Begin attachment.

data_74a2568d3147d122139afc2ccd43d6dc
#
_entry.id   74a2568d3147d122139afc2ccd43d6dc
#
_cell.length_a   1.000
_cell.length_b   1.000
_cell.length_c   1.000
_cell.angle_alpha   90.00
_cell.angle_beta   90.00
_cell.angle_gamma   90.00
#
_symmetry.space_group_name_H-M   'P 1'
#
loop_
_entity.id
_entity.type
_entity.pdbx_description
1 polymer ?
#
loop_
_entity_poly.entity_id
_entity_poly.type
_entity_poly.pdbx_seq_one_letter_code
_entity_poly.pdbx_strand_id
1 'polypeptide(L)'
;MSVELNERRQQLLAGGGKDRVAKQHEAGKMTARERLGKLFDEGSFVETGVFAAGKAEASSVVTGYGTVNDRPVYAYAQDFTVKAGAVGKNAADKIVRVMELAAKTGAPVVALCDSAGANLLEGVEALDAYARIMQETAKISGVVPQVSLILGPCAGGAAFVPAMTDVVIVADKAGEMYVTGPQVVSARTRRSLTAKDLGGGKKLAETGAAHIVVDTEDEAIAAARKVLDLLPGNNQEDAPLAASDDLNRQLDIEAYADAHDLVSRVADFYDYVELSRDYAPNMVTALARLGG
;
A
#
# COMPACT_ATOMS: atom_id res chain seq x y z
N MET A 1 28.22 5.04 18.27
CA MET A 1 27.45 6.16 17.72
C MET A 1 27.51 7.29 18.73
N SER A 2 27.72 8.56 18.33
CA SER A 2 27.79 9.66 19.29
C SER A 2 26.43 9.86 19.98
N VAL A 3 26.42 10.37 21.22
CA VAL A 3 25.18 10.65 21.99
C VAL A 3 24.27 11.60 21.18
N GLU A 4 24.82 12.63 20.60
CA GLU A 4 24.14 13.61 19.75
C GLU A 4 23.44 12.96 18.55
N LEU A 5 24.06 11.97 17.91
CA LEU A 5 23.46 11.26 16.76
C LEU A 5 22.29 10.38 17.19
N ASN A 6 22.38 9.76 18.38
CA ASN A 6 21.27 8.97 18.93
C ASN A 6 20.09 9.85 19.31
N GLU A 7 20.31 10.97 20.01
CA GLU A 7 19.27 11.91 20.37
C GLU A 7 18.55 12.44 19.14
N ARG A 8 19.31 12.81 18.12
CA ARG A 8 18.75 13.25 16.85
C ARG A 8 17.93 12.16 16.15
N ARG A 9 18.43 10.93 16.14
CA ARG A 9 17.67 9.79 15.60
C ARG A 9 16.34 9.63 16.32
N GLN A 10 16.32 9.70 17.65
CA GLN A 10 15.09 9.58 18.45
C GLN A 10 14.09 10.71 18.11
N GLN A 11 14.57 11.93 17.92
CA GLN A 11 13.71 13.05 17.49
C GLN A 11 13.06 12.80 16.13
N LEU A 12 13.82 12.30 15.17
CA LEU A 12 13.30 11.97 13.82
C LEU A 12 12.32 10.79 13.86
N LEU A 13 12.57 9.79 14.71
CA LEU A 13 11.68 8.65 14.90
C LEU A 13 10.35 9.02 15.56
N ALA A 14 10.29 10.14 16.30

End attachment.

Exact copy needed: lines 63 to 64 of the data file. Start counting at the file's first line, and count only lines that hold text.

C GLN A 11 13.06 12.80 16.13
N LEU A 12 13.82 12.30 15.17